Greek Mythology >> Bestiary >> Legendary Creatures >> Basilisk (Basiliskos)


Greek Name



Basiliskos, Basilisk

Latin Spelling

Basiliscus, Basilisc


Little King
(dim. of basileus)

Basilisk | Der Naturen Bloeme manuscript (1350) | National Library of the Netherlands
Basilisk, Der Naturen Bloeme manuscript (1350), National Library of the Netherlands

THE BALISKOS (Basilisk) was a fabulous North African serpent whose deadly touch and poisonous breath withered plants and killed men.

The creature is later depicted in medieval bestiaries as a serpent-tailed bird.


Pliny the Elder, Natural History 8. 78 (trans. Rackham) (Roman encyclopedia C1st A.D.) :
"The Basilisk Serpent (Basilisci Serpentis) also has the same power [i.e. to kill by sight like the Catoblepas]. It is a native of the province of Cyrenaica, not more than 12 inches long, and adorned with a bright white marking on the head like a sort of diadem. It routs all snakes with its hiss, and does not move its body forward in manifold coils like other snakes but advancing with its middle raised high. It kills bushes not only by its touch but also by its breath, scorches up grass and bursts rocks. Its effect on other animals is disastrous : it is believed that once one was killed with a spear by a man on horseback and the infection rising through the spear killed not only the rider but also the horse. Yet to a creature so marvellous as this--indeed kings have often wished to see a specimen when safely dead--the venom of weasels is fatal: so fixed is the decree of nature that nothing shall be without its match. They throw the Basilisks (Basilisci) into weasels' holes, which are easily known by the foulness of the ground, and the weasels kill them by their stench and die themselves at the same time, and nature's battle is accomplished."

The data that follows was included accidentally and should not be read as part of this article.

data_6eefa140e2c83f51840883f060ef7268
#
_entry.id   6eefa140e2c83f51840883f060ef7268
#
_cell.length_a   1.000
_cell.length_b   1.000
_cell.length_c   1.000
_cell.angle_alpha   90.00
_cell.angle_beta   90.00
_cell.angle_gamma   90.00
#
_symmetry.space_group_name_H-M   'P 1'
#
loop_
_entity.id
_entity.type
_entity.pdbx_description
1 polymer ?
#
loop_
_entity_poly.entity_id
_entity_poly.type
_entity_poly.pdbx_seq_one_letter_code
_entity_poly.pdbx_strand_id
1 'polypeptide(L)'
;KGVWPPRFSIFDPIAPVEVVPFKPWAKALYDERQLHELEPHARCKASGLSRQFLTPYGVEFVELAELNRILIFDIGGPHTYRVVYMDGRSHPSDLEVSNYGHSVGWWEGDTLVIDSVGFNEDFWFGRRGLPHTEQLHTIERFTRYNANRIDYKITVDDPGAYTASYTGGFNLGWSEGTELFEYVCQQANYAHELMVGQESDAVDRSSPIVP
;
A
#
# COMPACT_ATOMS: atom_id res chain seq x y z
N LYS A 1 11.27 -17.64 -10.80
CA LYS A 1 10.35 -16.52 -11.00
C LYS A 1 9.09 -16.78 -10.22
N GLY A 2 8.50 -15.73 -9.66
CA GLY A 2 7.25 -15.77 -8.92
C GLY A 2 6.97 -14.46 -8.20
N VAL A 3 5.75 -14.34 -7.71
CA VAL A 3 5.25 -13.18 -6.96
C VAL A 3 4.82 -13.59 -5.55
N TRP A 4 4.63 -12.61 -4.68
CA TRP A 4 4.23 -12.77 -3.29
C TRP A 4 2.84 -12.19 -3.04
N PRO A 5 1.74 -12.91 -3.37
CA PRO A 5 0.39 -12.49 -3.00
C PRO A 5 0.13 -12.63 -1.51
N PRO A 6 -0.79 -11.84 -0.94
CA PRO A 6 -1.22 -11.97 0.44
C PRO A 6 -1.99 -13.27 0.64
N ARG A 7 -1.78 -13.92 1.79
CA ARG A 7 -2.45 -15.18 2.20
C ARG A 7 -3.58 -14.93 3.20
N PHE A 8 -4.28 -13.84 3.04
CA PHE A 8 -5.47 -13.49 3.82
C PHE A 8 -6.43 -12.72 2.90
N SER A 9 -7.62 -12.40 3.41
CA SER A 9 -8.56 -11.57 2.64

Other references not currently quoted here: Hippocrates Epistolai 19, Heliodorus 3.8, Artemidorus Daldianus 4.56, Horapollo 1.1, Democritus Greek Anthology 300.


A complete bibliography of the translations quoted on this page.